Forget avo toast: Bread made with avocados could be the next viral sensation

By Gill Hyslop

- Last updated on GMT

Trendsetter, viral sensation and health booster: the humble avo is a neat bundle of creamy hygge - but it's also an object of greed and violence. Pic: GettyImages
Trendsetter, viral sensation and health booster: the humble avo is a neat bundle of creamy hygge - but it's also an object of greed and violence. Pic: GettyImages

Related tags Avocado Anthony & Sons Bakery Clean label health & wellbeing Taste functional benefits plant-based

New Jersey-based Anthony & Sons Bakery is hoping to recreate the viral frenzy of the 2010s – probably the most prominent moment in avo toast history when Gwyneth Paltrow sent the internet spiralling – with the launch of its latest brand, The Avocado Bread Company (ABC), which taps into not one, but four of today’s key trends.

The deceptively simple pairing of creamy avo on crunchy bread started to take hold in the early 1990s, when Sydney chef Bill Granger added it to the menu of his trendy Darlinghurst café. But it was the American actress, author, health activist and founder of lifestyle company Goop that sent the humble dish into the stratosphere. In the 2013 print of It’s All Good, Paltrow advocated the holy trinity of vegan mayo, a few slices of perfectly ripe avo and Maldon salt, atop toasted slices of gluten-free bread.

One whole avo – without the skin and seed – packs in:

  • Calories: 322 calories
  • Protein: 4g
  • Carbohydrates: 17g
  • Folate: 163μg
  • Vitamin K: 42μg
  • Vitamin C: 20mg
  • Vitamin E: 4mg
  • Potassium: 975mg
  • Magnesium: 58mg

Millennials went wild, avo toast went viral and variations on the theme escalated, from adding Cholula hot sauce to being topped with fluffy grated eggs and swapping out toast for roasted sweet potatoes. The internet loved the unctuous fruit – which, in fact, was first domesticated in Mesoamerica more than 5,000 years ago – and there was even a campaign to introduce an avo emoji.

The reason it went viral? It hooked into the fast-growing health trend.

Avos burst with all the good things like protein, omega 3 fatty acids (good fats) and essential nutrients (more potassium than a banana), and also the perfect antioxidant, vegetarian, gluten-free and feel good – about themselves and the ailing planet – ingredient that Millennials were craving.

But while serious foodies were experimenting with what was on top, not much attention was given to what was below. Until now.

Enter the ABC


“We are excited to officially launch our one-of-a-kind line of avocado bread products under The Avocado Bread Company,”​ said Ben Rizzitello, VP of Marketing for Anthony & Sons Bakery.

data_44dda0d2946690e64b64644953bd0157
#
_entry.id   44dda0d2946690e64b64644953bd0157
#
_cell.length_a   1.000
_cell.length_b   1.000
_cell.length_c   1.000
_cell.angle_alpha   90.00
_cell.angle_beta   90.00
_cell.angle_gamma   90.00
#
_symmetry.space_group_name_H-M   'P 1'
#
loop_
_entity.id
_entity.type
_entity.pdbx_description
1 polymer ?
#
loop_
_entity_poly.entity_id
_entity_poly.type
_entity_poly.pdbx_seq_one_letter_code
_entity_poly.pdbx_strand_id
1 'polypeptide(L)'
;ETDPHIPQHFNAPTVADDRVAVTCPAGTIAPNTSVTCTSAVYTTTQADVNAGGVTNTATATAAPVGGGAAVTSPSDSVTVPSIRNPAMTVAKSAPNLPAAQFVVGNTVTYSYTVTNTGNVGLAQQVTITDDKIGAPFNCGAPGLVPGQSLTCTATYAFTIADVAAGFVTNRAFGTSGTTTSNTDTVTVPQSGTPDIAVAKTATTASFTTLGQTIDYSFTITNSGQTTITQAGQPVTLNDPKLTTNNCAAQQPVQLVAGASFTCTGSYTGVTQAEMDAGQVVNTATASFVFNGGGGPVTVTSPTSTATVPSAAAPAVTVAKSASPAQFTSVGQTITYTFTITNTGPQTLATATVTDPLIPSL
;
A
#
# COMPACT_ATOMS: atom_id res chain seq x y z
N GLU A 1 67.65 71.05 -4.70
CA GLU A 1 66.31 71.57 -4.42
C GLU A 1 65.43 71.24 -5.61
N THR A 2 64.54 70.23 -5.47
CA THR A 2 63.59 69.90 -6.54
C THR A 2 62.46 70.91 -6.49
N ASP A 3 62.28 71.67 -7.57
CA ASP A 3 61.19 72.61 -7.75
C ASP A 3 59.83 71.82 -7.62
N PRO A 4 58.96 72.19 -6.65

“Our delicious avocado bread is packed with 21 grams of whole grains per slice, making this line the latest power bread to hit the market. The initial response has been tremendous, and we are looking forward to getting our newly introduced products into the homes of consumers.”

The star of ABC’s launch is an Avocado Seeds & Grains Bread – made with ripe avocados and an original blend of guacamole spices – and backed up with Avocado Seeds & Grains Dinner Rolls, Take & Bake Avocado Bread and Avocado Seeds & Grains Ciabatta Buns.

Sold in a sliced 24oz loaf, the Avocado Seeds & Grains Bread is designed for easy convenience (targeting both retail and foodservice channels). Also appealing is the functional benefits of the range, including powerhouse nutrients like healthy fats, fibre, antioxidants and whole grains (sunflower, oats and cracked wheat).

Avo toast Getty
Pic: GettyImages

However, the real hook is the embodiment of today’s culinary trends.


The ABC is pioneering a unique take on the avo, opening opportunities for other bakers to explore this trend.

Clean label

The ABC’s focus on clean ingredient products is right up there with health, sustainability and hygge.

Functional benefits

Today’s consumer wants more than just a snack that quells a craving or a baked good that fills a hole. They’re looking for ingredients that add nutritional value and health benefits: think food as medicine.

Taste exploration

No matter what’s trending, taste remains the consumer’s biggest motivator. But beyond just tasting good, they are looking for something that invokes escape, excitement, nostalgia and exploration.

“For us, it’s about developing a product that our customers will enjoy and offers great benefits,”​ said Rizzitello.

“We care about our community and the health and wellbeing of our customers. We treat our patrons like family.”

Baked in

Ciabatta bread Getty